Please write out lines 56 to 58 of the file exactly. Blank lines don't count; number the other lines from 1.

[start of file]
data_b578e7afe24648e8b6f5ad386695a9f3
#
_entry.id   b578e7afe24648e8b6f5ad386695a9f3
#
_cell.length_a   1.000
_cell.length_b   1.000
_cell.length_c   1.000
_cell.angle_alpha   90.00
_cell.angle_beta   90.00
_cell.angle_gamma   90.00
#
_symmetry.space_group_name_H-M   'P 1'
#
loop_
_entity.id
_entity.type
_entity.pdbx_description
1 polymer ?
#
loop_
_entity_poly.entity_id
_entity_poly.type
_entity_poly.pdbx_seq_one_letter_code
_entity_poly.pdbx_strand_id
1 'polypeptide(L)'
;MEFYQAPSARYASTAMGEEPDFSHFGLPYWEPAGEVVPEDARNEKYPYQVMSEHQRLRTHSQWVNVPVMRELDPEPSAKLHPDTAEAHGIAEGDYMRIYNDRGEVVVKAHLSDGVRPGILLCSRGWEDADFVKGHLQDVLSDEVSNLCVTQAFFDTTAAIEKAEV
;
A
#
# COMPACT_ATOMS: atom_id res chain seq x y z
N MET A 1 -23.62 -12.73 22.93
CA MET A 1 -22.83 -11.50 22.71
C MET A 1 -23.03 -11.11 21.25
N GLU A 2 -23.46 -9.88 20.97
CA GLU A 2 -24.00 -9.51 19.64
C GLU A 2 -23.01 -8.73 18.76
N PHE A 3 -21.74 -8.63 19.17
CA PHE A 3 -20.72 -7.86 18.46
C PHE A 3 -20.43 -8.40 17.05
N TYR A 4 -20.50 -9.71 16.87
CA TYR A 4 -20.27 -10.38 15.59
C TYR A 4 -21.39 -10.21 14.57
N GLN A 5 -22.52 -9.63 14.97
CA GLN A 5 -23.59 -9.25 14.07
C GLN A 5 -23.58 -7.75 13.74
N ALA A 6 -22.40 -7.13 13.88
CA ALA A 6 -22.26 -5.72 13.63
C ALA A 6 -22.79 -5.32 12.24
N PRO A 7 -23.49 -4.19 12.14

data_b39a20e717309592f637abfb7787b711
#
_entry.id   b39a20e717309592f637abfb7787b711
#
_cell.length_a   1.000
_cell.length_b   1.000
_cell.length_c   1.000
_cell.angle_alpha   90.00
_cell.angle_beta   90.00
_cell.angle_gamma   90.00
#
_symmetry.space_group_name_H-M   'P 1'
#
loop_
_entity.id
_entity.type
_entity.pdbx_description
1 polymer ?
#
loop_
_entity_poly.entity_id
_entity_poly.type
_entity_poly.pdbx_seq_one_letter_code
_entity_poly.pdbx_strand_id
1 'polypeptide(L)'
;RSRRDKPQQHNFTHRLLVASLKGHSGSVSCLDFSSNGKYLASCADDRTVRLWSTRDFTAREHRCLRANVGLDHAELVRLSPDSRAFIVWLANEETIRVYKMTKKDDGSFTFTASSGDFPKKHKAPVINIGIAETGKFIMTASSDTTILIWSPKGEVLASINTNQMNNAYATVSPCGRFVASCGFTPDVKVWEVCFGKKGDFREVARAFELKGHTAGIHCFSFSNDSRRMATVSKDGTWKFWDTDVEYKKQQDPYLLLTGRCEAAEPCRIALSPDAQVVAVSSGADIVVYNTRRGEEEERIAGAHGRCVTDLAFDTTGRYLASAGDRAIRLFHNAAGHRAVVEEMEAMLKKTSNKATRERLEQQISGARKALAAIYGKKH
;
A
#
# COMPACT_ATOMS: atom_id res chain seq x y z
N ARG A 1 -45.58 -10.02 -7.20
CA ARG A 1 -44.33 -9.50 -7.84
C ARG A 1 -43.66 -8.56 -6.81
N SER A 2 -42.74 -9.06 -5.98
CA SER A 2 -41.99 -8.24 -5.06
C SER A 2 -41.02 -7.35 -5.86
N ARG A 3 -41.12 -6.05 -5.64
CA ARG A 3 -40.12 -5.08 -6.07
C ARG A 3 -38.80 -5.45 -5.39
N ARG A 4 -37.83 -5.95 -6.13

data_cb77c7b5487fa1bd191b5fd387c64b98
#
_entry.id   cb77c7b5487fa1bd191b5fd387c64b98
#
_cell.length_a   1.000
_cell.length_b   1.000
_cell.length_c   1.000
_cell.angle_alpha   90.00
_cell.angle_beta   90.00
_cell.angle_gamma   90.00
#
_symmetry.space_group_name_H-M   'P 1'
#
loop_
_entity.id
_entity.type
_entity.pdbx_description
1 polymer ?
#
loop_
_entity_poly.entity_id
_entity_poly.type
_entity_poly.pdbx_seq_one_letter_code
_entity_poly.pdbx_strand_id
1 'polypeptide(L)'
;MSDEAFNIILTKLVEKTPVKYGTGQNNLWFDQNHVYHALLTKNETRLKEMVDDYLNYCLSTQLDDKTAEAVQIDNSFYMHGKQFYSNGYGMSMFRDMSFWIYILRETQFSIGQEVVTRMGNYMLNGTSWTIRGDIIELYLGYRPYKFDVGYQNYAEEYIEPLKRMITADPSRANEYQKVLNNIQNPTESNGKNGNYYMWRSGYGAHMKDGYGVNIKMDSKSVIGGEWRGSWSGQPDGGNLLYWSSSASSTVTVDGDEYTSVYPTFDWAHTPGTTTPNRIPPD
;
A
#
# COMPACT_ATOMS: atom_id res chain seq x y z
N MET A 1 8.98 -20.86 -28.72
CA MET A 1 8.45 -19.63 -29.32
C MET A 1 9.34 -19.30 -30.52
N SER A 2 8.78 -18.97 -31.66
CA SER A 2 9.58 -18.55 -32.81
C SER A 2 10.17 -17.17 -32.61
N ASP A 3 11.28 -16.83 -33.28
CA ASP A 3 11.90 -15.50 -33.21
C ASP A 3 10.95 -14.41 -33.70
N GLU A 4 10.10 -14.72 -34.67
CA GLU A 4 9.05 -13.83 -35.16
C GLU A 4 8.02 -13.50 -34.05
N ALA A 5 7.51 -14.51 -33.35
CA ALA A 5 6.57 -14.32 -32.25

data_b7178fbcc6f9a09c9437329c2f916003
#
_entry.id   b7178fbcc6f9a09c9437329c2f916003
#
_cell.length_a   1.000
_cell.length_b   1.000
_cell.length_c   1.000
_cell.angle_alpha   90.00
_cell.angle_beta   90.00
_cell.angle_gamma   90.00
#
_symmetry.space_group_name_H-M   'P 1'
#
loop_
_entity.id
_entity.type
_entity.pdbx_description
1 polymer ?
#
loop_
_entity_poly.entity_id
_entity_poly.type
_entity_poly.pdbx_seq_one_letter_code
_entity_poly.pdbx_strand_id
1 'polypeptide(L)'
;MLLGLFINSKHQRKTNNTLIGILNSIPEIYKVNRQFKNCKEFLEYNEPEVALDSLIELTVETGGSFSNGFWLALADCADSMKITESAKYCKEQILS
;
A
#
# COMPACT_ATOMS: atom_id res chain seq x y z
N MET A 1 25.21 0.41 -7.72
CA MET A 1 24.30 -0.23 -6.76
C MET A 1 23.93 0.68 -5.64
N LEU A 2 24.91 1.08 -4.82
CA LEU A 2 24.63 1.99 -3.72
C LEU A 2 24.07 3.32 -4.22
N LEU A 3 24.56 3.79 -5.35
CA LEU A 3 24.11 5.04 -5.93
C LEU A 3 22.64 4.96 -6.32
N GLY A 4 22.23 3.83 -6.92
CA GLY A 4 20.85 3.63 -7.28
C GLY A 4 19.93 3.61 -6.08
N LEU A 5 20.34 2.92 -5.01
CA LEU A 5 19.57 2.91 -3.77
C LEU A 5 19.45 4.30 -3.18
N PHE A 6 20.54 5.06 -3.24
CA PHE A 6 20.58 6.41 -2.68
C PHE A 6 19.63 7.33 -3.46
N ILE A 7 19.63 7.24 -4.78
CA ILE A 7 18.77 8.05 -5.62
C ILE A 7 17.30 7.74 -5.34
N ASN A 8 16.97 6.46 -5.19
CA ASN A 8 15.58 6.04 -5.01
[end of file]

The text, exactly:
_cell.length_c   1.000
_cell.angle_alpha   90.00
_cell.angle_beta   90.00